Saturday, October 1, 2016

Alan Robinson - Help! I'm "Tapped" and I Can't Get Out - Fretboard Tapping

Help I'm "Tapped" and I Can't Get Out
Alan Robinson
Hey everyone! It's time for a new lesson series and this time we are exploring some solo techniques for rock guitar. Specifically, two hand tapping technique. Now you may consider this old news, however; two hand tapping can be a great deal of fun, as well as, a great device to move around the fretboard. Now this series isn't going to be just the basic tapping ideas but rather some advanced ways to develop lines and ideas and move across the strings seamlessly. So let's get started...

We are going to start with a couple of basic shapes, primarily pentatonic boxes. Most guitarists learn the five pentatonic boxes when they begin soloing so this seemed like a logical place to start. Figure #1 is the fragment of an E minor pentatonic (box #1, rooted from the 5th string). This is the shape that will be used by the left hand for the lick we will look at today.

Figure #2 is a B minor pentatonic (box #4, starting from the note F# on the 5th string). The upper notes or part of this form will be used by our right hand to tap the fretboard.

Now you will notice that I have used two different pentatonic scales. Many guitarists will tap ideas from combining different boxes from the same pentatonic scale, however; I like to use two different pentatonics in order to expand the harmonic possibilities. This is a trick I teach students when learning to play jazz. Without going to deep into the theory here is the basic rule to remember: when the basic harmony is based off of the IImin or VImin, move up a 5th from the root and substitute that pentatonic. It's a great way to add the 9th and 11th to your harmonic soundscape an not change the way you think. Anyway...back to the task at hand.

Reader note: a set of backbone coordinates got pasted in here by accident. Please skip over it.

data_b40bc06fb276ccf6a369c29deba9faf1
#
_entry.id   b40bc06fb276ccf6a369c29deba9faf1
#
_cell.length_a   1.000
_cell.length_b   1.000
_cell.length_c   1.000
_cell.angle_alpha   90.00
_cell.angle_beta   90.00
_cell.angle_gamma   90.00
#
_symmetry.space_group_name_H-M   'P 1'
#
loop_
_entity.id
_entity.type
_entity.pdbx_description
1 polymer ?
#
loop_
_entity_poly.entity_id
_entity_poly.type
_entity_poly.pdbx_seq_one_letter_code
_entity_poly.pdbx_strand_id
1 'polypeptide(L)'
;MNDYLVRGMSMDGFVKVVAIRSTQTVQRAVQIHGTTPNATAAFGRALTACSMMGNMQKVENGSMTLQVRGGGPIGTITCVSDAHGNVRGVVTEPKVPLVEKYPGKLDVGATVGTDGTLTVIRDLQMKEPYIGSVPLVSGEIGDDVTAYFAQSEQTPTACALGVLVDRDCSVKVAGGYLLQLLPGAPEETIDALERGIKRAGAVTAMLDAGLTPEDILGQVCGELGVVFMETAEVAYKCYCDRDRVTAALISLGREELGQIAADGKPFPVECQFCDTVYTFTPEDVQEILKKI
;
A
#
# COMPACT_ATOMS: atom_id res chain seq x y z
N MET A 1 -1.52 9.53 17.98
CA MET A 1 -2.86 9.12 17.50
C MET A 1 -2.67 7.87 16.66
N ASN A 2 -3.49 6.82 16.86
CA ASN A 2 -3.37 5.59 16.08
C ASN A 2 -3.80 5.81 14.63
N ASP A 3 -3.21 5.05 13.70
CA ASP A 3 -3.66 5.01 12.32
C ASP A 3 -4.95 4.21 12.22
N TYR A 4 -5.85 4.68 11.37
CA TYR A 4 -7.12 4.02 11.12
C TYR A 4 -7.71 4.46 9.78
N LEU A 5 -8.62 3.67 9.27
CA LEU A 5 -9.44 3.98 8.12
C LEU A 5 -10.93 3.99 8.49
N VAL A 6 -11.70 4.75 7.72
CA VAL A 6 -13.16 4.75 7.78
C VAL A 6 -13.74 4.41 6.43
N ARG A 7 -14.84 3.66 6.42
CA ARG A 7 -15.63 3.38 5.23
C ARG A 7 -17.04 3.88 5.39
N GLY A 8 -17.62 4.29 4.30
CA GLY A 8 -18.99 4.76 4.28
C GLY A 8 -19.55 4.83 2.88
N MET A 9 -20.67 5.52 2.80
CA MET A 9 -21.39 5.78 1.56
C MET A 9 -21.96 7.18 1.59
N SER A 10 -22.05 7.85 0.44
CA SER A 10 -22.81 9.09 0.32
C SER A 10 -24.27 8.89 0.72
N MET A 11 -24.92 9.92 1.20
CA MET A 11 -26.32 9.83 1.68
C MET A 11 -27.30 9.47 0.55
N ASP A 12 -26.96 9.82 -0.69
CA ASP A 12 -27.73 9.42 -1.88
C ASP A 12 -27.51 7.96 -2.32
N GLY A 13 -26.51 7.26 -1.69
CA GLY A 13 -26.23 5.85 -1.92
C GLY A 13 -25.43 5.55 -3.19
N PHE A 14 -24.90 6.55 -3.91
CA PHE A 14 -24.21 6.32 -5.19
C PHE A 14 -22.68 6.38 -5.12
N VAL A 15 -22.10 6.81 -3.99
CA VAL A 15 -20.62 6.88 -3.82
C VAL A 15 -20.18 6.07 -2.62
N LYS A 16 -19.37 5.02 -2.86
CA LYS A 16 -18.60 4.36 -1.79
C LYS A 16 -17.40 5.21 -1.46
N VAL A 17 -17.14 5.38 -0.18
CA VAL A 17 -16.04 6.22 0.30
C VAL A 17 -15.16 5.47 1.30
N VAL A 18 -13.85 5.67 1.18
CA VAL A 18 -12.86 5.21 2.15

By combining these two boxes can play an extended pentatonic flavored scale. See Figure #3

One final tip before you take it away and do great things. Try to vary the rhythms you play, for example, because this pattern yields 3 notes per string it's easy to get into a rut of playing triplets or sextuplets. Try playing in 8th notes or 16th notes in order to hide the 3 note per string shape. This will assist in the "seamless" movement I mentioned in the beginning. Here is an example lick. The "+" identifies the tapped note. Also, try using more than one finger to tap with. I actually use my first 3 fingers to tap this example. You will see how I play the lick if you click on the video link below.

Skinny Devil Music Magazine:Tapped Pentatonics with Alan Robinson (video link)

 As always, have fun and enjoy playing! Use a metronome or backing track to lock in your time. You'll find it very helpful especially while trying to work groups of four on a 3 note per string pattern.

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